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Public panels to focus on Argentina's politics and economy

The Center for Latin American Studies at Stanford will host a two-part panel discussion May 14 and 22 titled "Argentina at a Crossroads: Presidential Elections and Their Implications for the Future."

Argentina's recent presidential elections are regarded by many in Latin America as a potential turning point, leading to more prosperous times following the country's highly publicized economic crisis. Given the relevance of the elections for the region and beyond, the Center for Latin American Studies will host area experts who will examine the background of the Argentine crisis and the possibilities presented by an era of new leadership.

The events, which are free and open to the public, will be held from 7 to 9 p.m. on May 14 and 22 at Bolivar House, 582 Alvarado Row on campus.


Part One, May 14: Argentina's Economic Situation: Does a New Government Present Renewed Hope?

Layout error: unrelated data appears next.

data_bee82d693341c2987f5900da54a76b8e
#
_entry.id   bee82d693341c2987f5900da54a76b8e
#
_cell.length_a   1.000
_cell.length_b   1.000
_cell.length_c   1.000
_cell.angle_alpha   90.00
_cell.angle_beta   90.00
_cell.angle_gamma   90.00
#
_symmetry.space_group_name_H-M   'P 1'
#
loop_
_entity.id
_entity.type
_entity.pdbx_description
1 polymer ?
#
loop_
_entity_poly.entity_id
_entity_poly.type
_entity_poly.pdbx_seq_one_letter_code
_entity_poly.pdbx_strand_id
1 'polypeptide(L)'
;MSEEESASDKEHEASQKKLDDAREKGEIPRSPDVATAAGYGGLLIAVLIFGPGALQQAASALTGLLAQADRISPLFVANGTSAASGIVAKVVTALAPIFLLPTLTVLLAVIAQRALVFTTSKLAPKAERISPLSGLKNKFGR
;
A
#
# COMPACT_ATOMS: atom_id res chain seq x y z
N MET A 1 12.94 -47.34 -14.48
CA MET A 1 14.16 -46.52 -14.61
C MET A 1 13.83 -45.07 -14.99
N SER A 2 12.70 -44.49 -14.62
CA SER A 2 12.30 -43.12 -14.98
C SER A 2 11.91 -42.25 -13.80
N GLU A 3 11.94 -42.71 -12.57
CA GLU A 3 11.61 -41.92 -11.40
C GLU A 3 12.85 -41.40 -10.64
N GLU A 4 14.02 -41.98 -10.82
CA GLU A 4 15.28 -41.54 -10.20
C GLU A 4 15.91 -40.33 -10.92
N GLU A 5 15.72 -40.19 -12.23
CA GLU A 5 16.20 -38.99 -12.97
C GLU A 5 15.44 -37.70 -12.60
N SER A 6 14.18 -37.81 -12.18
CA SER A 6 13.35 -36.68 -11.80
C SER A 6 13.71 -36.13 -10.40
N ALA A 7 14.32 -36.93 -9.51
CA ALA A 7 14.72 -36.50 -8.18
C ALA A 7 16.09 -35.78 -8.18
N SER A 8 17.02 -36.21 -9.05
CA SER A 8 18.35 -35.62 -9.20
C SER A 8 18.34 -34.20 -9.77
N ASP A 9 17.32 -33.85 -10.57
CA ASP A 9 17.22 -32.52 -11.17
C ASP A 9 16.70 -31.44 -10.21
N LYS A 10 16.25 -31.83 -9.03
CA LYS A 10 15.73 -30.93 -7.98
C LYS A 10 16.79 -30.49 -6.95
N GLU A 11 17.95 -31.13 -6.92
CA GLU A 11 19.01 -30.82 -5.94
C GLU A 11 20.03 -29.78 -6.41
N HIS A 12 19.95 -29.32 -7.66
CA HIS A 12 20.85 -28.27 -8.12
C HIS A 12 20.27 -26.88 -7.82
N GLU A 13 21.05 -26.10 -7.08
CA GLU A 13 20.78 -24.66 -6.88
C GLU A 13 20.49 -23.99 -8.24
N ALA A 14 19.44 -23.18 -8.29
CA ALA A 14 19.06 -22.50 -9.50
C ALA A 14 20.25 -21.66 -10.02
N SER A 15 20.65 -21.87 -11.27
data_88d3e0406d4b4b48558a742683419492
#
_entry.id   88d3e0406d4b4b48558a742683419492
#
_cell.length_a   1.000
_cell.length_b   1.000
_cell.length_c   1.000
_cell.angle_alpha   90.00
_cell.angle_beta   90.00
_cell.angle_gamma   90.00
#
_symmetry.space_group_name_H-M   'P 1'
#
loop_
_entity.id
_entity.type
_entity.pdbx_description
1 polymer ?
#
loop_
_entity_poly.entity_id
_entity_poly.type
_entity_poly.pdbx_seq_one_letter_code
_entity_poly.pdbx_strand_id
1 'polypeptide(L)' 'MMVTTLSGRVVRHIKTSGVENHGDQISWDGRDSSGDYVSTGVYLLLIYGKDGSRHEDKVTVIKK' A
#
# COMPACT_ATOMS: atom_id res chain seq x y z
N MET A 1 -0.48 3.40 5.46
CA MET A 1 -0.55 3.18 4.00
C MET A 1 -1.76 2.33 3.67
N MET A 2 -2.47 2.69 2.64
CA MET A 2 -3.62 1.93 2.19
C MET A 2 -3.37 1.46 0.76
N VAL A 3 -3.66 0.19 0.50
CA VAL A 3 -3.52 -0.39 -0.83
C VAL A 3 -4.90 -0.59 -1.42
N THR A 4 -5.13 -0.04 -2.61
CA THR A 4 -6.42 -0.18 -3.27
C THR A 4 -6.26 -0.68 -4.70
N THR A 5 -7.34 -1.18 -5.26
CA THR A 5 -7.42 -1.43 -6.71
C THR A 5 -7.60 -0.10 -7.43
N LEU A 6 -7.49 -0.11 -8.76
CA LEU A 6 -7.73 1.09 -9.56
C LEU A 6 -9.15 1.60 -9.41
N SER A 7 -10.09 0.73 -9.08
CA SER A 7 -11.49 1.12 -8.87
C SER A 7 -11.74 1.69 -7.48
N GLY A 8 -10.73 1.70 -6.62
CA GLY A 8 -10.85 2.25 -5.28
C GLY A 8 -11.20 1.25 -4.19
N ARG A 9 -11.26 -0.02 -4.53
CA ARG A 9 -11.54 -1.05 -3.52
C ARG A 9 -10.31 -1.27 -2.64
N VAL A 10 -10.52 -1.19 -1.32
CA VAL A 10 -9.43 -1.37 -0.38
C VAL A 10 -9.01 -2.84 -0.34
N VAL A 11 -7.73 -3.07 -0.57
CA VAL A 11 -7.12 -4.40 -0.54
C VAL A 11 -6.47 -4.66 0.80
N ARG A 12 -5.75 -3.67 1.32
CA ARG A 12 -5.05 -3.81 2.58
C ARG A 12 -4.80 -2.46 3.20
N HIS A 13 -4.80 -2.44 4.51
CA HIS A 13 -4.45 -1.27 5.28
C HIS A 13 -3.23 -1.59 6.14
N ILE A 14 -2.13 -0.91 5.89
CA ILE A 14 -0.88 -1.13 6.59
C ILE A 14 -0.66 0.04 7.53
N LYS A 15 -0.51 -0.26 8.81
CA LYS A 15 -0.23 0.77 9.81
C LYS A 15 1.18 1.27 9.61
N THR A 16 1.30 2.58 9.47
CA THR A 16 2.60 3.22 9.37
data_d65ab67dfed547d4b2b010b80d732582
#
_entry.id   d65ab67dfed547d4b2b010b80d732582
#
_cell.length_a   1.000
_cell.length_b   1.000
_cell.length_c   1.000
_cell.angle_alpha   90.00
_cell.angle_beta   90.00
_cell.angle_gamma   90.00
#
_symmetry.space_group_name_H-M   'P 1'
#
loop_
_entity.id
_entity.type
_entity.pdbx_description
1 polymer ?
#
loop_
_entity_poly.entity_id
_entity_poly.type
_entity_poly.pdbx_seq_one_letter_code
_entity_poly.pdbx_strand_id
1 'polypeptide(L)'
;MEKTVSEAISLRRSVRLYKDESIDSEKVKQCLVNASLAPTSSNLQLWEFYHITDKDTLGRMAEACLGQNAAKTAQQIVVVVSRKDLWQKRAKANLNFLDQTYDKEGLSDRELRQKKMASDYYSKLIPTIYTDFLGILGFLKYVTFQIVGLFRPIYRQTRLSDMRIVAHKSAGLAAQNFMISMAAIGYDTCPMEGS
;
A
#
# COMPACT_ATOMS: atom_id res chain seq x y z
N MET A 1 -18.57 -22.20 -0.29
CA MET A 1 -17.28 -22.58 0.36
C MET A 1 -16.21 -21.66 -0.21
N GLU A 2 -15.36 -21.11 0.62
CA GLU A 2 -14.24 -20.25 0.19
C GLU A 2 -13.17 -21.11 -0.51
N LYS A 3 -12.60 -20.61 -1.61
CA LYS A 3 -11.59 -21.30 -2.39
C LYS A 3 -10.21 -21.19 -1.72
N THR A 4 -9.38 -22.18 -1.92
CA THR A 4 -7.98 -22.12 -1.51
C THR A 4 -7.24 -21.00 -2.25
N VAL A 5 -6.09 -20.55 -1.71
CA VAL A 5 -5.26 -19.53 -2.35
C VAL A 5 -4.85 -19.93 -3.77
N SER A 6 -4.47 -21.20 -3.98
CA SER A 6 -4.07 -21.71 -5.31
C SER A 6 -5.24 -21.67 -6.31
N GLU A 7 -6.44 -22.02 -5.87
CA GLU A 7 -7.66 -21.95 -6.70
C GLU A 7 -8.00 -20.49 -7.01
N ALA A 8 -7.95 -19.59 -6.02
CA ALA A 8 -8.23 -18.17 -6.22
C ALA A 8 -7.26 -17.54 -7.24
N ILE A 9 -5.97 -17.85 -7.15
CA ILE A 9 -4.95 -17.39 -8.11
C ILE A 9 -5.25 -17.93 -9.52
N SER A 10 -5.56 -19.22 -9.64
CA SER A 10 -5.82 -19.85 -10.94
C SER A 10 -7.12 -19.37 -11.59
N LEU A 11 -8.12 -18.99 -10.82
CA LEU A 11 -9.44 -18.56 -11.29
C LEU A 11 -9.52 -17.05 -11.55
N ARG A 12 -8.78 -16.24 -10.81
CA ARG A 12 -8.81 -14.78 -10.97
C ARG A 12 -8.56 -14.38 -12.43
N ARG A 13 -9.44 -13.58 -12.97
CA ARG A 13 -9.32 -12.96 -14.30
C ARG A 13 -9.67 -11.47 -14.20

The following speakers will assess Argentina's current economic constraints and prospects for future economic stabilization:

Michael Tomz, assistant professor of political science at Stanford.

Carlos Waisman, professor of sociology at the University of California-San Diego.

Isidoro Cheresky, Tinker Visiting Professor at Stanford, professor of contemporary political theory at the Universidad de Buenos Aires and director of the political science post-degree program at Universidad de Belgrano in Argentina.


Part Two, May 22: Argentina's Political Outlook: Analyzing the 2003 Presidential Elections

The following participants will analyze the results of the country's elections and their implications for the future:

Tulio Halperin-Donghi, professor emeritus of history, University of California-Berkeley.

Leonardo Morlino, Bechtel Visiting Professor at the Institute for International Studies, Stanford, and professor of political science at the University of Florence.

Isidoro Cheresky, Tinker Visiting Professor at Stanford.



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